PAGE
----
While March signals the arrival of spring break for some, it also marks the beginning of Nutrition Month, the annual campaign lead by the Dietitians of Canada. In the spirit of this year’s mythbusting theme “Get the real deal on your meal”, here are few common nutrition myths that are worth debunking.
You should avoid carbs to lose weight
Such a tenacious myth…but here’s the truth: Eat less calories than your body burns and you will lose weight. So while cutting carb-rich foods from your diet might lead to weight-loss, this is only the result of eating fewer calories.
Why this is important: Because our diets are made up of many different sources of carbohydrates, cutting them out completely is an unsustainable, short term solution. Plus, you will miss out on fantastic foods that definitely don’t deserve vilifying!
What you should do: Focus on getting quality-carbs into your diet. Think nutrient-rich whole foods like fruits, vegetables, whole grains and legumes.
The carbs you should avoid: Refined carbs and added sugars that provide little or no nutritional value. Think sweetened beverages, cookies, cakes, candy or sugary cereals.
“Multi-grain” is the same as “whole grain”
This is a myth. Your bread might have dozens of grains, but they are not necessarily whole. In fact, the flour used in the product may have little or no whole grains at all!
Why this is important: Refined grains have been stripped of two nutrient-rich layers: the bran and the germ which are chock-full of vitamins, minerals, fiber and essential fats. And although manufacturers are required to enrich their flour after this “stripping” process, the final product flails in comparison to the original, whole grain version.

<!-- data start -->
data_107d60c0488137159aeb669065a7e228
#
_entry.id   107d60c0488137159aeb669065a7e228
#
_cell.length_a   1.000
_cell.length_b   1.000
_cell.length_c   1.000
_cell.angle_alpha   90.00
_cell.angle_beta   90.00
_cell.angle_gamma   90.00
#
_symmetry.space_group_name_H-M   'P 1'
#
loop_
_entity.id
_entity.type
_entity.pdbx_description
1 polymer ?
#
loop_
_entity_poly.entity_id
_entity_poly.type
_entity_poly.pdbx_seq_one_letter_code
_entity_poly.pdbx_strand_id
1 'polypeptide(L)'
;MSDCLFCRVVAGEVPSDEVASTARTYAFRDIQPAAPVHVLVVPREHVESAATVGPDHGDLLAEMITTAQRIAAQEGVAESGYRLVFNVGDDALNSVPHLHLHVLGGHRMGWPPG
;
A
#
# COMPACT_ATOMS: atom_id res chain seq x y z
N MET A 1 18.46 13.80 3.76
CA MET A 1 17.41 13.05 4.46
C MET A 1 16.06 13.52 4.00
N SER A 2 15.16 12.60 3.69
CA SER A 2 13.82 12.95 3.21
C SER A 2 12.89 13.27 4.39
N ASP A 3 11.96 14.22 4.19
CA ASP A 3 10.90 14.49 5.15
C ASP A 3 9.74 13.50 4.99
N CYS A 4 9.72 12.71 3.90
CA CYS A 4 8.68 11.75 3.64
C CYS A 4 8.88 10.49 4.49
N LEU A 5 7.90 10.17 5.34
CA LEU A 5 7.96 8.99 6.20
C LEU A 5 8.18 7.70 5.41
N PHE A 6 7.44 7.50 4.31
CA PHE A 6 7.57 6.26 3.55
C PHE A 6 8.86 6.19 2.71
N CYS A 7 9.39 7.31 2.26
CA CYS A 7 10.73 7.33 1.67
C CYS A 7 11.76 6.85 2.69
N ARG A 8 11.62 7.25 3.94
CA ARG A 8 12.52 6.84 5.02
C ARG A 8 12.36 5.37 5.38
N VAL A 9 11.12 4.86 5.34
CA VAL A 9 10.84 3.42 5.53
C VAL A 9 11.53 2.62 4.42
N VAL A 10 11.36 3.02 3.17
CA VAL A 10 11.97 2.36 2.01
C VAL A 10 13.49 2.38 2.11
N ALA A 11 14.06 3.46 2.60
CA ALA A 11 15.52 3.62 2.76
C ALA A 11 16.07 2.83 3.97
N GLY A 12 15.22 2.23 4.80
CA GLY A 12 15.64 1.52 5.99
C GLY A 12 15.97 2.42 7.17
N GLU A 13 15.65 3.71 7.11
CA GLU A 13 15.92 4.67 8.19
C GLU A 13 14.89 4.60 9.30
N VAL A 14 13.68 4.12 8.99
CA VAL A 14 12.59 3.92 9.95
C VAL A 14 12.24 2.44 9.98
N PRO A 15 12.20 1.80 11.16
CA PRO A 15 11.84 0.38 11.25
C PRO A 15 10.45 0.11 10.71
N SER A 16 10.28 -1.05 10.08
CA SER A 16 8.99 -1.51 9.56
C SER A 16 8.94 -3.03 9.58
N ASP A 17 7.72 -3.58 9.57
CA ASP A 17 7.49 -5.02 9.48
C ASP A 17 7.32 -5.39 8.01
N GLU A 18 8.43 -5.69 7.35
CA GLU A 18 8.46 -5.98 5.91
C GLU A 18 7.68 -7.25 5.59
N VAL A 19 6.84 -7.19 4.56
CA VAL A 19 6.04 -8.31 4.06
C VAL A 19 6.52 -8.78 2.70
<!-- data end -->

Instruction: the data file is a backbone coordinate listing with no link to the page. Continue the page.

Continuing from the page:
What you should do: Always scan the ingredient list and look for the word “whole” alongside each type of flour.
It’s low-fat so it must be healthy
Myth, myth, myth! Just because a product is low-fat, it definitely does not mean it is healthy. It may actually contain just as many calories, along with added sugar.
Why this is important: Instead of fearing fat, focus on getting fat from real food sources. Think extra-virgin olive oil, nuts, seeds, avocado and nut butters.
What you should do: Look beyond health claims: remember to scan the ingredient list and nutrition facts panel before adding it to your cart.
Eating a lot of protein helps build muscle.
Here’s the truth: Extra protein beyond your body’s daily needs, does not provide any additional benefit or make our muscles grow.
Why this is important: Once your body has fulfilled its protein needs, such as building and repairing muscle, it either breaks down leftover protein for energy or in the case of extra calories, stores it as fat.
What you should do: If you’re looking to build muscle mass, you will need a strength-training program, quality calories, proper recovery and rest. Copious amounts of protein alone…won’t do the trick!
Have you every considered any of these myths to be true? Do you have a favourite myth?